Once given the average light intensity and threshold T, the optics component begins searching the sky in the specified sector for areas where the light intensity in a specific area of sky is below the specified threshold. The areas having low light intensity below the specified threshold are tracked by storing the location in the sky within the computing system. The areas and their vicinity of probable airborne objects may be monitored for further movement. As discussed above, the light of a light source or the detection of below normal light intensity of a specified sector of sky is indicative of an airborne target. Therefore, the computing system, through the optics component utilizes a reverse logic to find the airborne targets. Specifically, rather than trying to find light sources to indicate a flying object, the acquisition system finds areas of the sky where the detected light is below the specified threshold. This low light intensity indicates an airborne object which blocks out ambient or background light.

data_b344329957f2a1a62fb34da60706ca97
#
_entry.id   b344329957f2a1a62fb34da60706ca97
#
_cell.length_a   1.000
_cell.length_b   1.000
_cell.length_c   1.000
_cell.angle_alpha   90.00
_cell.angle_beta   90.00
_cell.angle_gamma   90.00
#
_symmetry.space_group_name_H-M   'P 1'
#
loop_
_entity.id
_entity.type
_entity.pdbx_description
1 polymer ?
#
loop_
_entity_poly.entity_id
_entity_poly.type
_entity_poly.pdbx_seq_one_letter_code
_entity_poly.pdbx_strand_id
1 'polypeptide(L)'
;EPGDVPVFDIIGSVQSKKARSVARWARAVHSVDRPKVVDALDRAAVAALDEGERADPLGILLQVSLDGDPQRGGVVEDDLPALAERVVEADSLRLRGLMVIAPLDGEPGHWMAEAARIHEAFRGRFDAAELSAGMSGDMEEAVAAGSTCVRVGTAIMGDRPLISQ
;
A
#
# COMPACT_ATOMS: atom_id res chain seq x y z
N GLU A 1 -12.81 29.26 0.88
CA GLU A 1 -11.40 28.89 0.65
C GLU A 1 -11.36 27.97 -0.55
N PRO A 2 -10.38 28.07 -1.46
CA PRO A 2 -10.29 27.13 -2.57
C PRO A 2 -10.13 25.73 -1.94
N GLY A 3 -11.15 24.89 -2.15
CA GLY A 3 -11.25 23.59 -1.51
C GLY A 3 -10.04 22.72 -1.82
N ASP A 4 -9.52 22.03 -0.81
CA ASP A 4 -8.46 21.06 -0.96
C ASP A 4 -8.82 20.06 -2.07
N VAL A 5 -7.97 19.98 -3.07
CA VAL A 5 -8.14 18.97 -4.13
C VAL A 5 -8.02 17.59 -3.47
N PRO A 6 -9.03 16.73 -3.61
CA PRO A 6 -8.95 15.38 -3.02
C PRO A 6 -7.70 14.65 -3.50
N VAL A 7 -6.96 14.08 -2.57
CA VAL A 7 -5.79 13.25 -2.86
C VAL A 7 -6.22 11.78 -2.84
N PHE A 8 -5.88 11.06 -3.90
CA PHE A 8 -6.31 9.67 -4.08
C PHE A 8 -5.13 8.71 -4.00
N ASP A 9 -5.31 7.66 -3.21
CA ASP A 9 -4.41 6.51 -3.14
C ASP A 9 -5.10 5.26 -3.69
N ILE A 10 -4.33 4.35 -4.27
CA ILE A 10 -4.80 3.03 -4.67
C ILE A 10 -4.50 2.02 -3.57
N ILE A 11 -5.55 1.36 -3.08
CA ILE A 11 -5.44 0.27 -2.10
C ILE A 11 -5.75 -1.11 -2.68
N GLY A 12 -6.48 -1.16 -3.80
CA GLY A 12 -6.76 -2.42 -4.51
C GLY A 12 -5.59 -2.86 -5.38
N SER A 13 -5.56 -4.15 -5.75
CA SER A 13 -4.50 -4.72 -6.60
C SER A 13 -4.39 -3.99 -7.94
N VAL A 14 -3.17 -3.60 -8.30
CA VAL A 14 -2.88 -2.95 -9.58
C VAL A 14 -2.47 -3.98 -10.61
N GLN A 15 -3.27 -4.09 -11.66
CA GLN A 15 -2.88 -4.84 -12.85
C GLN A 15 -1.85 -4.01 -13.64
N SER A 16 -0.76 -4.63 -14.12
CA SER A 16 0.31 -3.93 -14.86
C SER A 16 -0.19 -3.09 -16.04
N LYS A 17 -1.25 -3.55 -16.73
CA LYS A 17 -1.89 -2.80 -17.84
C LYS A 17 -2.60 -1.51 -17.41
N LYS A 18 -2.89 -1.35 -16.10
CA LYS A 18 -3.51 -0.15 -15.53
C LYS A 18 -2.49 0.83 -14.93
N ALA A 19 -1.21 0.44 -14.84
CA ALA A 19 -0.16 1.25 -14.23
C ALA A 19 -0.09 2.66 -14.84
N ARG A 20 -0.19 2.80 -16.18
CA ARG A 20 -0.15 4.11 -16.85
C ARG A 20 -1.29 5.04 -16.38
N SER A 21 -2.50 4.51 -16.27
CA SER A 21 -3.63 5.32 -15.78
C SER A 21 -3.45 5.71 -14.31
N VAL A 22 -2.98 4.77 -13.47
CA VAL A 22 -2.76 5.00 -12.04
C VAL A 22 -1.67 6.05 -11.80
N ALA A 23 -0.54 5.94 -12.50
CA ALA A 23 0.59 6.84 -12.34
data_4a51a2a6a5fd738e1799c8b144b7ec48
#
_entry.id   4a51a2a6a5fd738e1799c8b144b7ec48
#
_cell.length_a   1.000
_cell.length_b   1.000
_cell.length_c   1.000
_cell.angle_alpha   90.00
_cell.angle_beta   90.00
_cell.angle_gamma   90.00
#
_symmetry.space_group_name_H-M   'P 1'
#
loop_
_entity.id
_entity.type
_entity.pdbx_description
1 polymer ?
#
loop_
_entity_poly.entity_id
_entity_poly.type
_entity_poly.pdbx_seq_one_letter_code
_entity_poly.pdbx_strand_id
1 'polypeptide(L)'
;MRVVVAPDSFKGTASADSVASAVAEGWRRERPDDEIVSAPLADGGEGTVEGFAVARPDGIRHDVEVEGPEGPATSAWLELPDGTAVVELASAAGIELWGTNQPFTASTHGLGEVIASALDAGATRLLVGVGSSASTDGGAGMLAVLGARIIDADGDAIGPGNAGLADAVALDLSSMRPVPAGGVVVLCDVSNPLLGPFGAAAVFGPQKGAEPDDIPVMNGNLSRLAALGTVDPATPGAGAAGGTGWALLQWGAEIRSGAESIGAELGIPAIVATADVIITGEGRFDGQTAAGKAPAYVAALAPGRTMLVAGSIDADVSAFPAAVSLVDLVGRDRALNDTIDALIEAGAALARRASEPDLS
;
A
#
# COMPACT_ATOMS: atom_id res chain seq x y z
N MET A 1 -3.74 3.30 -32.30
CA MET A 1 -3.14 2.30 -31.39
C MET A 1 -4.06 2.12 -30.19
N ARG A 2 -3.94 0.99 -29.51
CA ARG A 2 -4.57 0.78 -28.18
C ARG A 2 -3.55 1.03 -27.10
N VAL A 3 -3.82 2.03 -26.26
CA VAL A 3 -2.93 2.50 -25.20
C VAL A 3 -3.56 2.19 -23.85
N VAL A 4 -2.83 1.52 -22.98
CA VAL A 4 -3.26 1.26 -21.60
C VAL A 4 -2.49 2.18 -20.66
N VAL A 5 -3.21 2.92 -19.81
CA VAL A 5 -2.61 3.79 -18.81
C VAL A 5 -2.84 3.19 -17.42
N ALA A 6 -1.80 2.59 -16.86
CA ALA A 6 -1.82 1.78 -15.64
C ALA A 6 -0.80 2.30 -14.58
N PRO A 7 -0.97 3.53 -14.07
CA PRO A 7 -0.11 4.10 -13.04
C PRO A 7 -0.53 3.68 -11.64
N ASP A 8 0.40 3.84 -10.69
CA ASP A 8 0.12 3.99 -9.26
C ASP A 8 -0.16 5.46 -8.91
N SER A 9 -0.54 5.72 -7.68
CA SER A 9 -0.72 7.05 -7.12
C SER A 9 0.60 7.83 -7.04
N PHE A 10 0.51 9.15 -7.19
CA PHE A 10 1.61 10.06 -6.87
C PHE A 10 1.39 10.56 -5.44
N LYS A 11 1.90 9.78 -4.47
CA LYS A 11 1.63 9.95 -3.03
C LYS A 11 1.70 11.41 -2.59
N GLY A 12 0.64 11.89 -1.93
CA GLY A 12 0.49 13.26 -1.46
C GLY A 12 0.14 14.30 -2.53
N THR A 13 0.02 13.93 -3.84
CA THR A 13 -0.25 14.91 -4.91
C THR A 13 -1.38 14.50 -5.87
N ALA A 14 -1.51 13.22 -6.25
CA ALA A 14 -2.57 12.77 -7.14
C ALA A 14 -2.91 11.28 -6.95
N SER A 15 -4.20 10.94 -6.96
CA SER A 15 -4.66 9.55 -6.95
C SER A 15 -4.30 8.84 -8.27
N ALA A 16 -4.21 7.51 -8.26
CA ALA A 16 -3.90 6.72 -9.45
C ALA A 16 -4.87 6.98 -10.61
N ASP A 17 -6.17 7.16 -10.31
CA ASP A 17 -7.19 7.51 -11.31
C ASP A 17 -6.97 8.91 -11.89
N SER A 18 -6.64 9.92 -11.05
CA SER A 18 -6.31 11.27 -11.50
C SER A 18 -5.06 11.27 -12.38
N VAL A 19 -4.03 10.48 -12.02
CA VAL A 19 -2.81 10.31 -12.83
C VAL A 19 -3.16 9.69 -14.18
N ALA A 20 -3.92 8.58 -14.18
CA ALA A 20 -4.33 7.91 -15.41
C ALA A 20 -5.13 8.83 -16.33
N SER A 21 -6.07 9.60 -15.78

The computing system may optionally track the low light intensity source for further detailed scrutiny. The movement of the low light intensity source may be used in the computing system logic to determine the presence of an airborne object. The movement may also provide a further indication of a man-made airborne object. Furthermore, the computing system 14 may be used to determine the velocity and direction the airborne object is traveling.

The computing system may utilize the information gathered from the optics component to determine those areas having a low light intensity. Further scrutiny of these low light intensity areas by either optical or other non-optical detections means may be used to determine the location of airborne objects. However, as stated above, the present invention utilizes the reserve logic of finding sources of low light intensity rather than attempting to optically track the airborne target directly.